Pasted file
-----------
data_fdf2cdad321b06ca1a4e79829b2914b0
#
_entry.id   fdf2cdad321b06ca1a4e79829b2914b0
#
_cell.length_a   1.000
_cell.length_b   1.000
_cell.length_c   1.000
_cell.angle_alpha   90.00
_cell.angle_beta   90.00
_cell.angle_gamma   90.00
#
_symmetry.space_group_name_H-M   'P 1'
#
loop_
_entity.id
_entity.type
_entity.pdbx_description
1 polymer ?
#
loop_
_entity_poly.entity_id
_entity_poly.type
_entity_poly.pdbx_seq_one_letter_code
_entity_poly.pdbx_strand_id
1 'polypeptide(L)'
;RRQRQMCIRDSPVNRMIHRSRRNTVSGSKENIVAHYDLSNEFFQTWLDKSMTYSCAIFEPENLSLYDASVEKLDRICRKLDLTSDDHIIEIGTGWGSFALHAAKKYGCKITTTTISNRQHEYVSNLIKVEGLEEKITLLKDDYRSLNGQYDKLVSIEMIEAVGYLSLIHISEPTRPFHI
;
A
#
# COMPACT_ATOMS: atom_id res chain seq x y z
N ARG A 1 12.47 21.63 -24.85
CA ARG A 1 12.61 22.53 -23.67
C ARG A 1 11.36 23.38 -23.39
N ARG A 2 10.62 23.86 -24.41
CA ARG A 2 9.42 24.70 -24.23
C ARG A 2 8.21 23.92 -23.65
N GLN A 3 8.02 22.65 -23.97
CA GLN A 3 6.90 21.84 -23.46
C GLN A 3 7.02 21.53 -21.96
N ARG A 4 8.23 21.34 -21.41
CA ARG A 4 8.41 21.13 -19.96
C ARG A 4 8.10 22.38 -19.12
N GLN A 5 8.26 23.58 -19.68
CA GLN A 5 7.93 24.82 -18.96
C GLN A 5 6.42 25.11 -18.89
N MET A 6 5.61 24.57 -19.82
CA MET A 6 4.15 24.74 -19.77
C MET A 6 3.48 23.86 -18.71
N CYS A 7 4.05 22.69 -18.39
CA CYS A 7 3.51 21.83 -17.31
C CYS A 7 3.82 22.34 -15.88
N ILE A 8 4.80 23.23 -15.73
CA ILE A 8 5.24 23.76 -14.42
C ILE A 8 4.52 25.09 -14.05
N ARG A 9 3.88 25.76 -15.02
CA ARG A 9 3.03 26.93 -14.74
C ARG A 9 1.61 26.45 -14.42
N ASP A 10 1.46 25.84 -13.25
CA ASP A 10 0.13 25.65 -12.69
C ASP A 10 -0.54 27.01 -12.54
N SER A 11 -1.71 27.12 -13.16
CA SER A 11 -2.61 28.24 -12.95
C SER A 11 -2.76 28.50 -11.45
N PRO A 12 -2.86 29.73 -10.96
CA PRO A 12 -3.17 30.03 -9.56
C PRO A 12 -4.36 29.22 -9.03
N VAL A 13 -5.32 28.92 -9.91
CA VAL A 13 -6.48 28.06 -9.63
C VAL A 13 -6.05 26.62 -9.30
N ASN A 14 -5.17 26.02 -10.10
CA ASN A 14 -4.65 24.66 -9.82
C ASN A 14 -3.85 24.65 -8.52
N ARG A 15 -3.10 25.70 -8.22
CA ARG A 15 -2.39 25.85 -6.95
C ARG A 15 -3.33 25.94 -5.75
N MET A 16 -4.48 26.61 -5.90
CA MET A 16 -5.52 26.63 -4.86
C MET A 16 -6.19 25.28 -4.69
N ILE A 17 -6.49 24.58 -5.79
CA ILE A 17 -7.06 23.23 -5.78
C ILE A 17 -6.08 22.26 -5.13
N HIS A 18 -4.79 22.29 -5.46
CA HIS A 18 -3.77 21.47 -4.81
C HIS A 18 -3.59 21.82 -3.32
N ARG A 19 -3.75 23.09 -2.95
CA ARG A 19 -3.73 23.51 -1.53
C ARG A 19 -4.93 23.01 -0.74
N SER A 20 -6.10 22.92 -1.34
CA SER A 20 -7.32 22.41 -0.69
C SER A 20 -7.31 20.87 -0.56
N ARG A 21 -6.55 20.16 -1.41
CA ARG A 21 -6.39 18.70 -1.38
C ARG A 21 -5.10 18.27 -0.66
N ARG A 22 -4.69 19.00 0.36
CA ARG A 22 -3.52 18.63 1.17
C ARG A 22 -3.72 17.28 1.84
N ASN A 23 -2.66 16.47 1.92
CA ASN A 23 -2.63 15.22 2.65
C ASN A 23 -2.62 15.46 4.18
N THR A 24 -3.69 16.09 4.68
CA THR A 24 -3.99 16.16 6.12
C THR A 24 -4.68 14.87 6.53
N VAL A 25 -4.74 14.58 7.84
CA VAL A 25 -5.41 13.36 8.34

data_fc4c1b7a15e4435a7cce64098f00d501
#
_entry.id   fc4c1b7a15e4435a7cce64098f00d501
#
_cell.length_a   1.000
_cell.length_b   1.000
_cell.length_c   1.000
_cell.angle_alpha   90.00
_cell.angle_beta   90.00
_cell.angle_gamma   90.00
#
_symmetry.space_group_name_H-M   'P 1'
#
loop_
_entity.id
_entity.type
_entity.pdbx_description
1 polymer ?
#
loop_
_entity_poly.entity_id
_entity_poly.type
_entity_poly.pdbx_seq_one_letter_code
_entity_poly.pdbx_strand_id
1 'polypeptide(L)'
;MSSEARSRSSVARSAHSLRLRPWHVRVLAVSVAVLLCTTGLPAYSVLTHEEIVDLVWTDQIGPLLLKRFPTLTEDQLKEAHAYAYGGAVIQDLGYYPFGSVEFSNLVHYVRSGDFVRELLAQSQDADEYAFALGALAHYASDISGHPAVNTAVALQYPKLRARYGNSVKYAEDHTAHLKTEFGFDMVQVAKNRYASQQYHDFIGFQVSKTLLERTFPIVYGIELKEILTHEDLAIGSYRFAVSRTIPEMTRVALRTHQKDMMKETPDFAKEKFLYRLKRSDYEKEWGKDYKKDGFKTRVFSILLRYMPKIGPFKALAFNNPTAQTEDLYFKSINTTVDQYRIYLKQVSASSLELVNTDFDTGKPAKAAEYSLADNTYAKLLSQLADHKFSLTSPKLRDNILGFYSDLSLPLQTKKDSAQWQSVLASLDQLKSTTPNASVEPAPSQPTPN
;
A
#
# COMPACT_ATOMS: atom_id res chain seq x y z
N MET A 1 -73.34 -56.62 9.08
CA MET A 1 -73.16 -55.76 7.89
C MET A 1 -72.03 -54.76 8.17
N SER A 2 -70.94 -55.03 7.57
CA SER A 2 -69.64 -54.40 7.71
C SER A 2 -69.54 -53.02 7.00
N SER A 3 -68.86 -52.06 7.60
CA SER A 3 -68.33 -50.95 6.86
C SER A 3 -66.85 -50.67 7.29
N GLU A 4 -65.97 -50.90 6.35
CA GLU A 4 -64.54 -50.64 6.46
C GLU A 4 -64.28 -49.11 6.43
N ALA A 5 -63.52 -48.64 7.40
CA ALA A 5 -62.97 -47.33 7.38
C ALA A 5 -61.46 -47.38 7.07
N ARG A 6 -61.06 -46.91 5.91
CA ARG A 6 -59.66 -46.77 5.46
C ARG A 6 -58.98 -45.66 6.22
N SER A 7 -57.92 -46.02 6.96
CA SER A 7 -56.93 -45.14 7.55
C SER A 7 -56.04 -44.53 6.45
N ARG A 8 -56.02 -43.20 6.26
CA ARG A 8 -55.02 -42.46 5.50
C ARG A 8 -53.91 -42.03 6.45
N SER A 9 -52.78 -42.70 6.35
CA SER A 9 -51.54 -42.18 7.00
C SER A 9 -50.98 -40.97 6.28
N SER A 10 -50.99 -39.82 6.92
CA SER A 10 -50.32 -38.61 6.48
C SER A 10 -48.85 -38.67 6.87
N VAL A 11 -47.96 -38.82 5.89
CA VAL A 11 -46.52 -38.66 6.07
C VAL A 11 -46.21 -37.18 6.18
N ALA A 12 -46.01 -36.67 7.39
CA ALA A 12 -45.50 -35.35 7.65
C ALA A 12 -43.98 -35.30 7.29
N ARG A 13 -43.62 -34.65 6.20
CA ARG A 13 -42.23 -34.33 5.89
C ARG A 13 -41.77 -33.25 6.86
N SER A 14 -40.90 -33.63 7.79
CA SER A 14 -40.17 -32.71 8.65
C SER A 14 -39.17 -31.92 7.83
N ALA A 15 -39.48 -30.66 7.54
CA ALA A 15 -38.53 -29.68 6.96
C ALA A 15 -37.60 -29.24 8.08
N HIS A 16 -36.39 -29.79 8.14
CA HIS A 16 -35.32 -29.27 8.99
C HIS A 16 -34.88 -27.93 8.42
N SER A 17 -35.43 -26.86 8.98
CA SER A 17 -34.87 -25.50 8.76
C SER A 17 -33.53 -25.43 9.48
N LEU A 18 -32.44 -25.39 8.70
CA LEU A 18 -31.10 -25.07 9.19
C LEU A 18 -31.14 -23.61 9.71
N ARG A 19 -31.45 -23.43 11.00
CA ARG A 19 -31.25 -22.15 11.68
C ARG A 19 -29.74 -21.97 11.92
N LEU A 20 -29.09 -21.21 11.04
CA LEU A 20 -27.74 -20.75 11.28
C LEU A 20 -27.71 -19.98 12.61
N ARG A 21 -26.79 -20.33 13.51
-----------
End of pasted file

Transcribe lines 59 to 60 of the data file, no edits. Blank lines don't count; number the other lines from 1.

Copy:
CA ASP A 10 0.13 25.65 -12.69
C ASP A 10 -0.54 27.01 -12.54